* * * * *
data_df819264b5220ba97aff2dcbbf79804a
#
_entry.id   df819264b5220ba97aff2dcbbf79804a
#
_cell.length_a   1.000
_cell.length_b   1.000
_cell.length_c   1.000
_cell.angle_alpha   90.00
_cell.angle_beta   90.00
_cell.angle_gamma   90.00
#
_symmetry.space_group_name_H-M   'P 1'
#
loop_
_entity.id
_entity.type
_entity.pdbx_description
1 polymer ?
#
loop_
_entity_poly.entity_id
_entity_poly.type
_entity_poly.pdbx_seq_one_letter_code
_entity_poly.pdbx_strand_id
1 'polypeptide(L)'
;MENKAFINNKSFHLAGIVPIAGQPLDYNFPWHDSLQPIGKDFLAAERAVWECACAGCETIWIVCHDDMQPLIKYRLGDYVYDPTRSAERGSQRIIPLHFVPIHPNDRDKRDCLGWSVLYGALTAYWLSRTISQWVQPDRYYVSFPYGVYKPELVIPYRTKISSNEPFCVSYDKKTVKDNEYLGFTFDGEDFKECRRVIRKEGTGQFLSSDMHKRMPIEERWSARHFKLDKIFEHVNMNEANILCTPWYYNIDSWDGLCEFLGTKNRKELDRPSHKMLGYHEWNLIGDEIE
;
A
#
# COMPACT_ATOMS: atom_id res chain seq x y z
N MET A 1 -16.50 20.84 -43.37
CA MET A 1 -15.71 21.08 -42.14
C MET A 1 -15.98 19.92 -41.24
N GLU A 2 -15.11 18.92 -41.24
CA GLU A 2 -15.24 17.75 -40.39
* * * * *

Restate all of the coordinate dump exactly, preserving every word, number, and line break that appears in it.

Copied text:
data_df819264b5220ba97aff2dcbbf79804a
#
_entry.id   df819264b5220ba97aff2dcbbf79804a
#
_cell.length_a   1.000
_cell.length_b   1.000
_cell.length_c   1.000
_cell.angle_alpha   90.00
_cell.angle_beta   90.00
_cell.angle_gamma   90.00
#
_symmetry.space_group_name_H-M   'P 1'
#
loop_
_entity.id
_entity.type
_entity.pdbx_description
1 polymer ?
#
loop_
_entity_poly.entity_id
_entity_poly.type
_entity_poly.pdbx_seq_one_letter_code
_entity_poly.pdbx_strand_id
1 'polypeptide(L)'
;MENKAFINNKSFHLAGIVPIAGQPLDYNFPWHDSLQPIGKDFLAAERAVWECACAGCETIWIVCHDDMQPLIKYRLGDYVYDPTRSAERGSQRIIPLHFVPIHPNDRDKRDCLGWSVLYGALTAYWLSRTISQWVQPDRYYVSFPYGVYKPELVIPYRTKISSNEPFCVSYDKKTVKDNEYLGFTFDGEDFKECRRVIRKEGTGQFLSSDMHKRMPIEERWSARHFKLDKIFEHVNMNEANILCTPWYYNIDSWDGLCEFLGTKNRKELDRPSHKMLGYHEWNLIGDEIE
;
A
#
# COMPACT_ATOMS: atom_id res chain seq x y z
N MET A 1 -16.50 20.84 -43.37
CA MET A 1 -15.71 21.08 -42.14
C MET A 1 -15.98 19.92 -41.24
N GLU A 2 -15.11 18.92 -41.24
CA GLU A 2 -15.24 17.75 -40.39